Ambulance service changes:  An East County Magazine special investigation revealed shortfalls in the County’s new ambulance provider contract. Our report resulted in improvements to better protect public safety, including addition of an ambulance and improvements to mutual aid.  But San Diego County still lags behind other major California counties, allowing far longer response times for ambulances in rural areas.

Border Fire:  The Border fire burned over 7,600 acres, destroying five homes and 11 outbuildings, also claiming two lives.  While residents praised firefighters for preventing even greater losses, many voiced outrage over issues involving animals trapped in the evacuation area and failure by law enforcement to launch a timely search for a missing couple whose bodies were  found by volunteers, huddled between boulders behind their Potrero home.  East County Magazine’s  investigative reports raised serious questions about actions by public agencies and whether the official report whitewashed legitimate concerns.  Some agencies rose to the challenge to offer real improvements, while others offered only token changes.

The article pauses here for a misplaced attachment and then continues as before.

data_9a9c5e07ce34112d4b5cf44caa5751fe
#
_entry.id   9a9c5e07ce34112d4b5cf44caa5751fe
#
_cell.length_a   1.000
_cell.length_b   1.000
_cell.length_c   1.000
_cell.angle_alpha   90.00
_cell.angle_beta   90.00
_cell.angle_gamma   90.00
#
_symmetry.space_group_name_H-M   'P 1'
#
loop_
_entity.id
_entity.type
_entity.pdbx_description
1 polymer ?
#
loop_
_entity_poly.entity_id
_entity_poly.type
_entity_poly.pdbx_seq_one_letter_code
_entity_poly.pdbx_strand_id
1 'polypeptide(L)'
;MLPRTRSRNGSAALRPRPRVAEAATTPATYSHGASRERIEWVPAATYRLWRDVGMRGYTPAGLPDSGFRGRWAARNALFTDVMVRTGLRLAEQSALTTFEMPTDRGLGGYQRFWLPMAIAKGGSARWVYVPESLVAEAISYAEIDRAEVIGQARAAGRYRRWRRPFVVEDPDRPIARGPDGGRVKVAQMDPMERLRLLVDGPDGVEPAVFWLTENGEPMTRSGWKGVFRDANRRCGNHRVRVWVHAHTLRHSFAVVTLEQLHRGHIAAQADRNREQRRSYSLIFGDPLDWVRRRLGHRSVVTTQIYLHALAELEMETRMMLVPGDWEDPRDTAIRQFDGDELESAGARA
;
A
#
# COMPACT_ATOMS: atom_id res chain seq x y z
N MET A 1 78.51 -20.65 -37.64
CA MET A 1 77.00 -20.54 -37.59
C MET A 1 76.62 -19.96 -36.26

Standing Rock Sioux:  Local Native American tribes organized support for the Standing Rock Sioux efforts to halt the Dakota Access Pipeline and protect the Missouri River. We interviewed Bobby Wallace from Barona, who led relief caravans of supplies to the site where thousands of water protectors braved bitter cold and abuse at the hands of private security guards and police, including water cannons fired in freezing weather, tear gas, dogs and rubber bullets.  The efforts of over 300 tribes nationwide, veterans and other supporters yielded fruit when President Barack Obama’s administration announced plans to reroute the pipeline and protect clean drinking water. But the victory may be short-lived;  Trump owns stock in the company building the Dakota Access Pipeline and one of his key appointees serves on its board of directors, leading to fears that he may overturn Obama’s action.

New merchants group forms in La Mesa:   After the defunct La Mesa Village Merchants Association defaulted on large debt to the city over costs for security at major festivals that it formerly ran, the city stepped in temporarily to sponsor Oktoberfest in 2016.  But now a new organization, the La Mesa Village Association, has formed led by Aaron Dean.  In December, it revived a community tradition:  Christmas in the Village, now renamed Holiday in the Village.  That’s not all that’s new:   La Mesa dedicated its Centennial Legacy Project downtown.  The community also has a host of new restaurants and a brewery opening up soon, bringing new life to this historic city.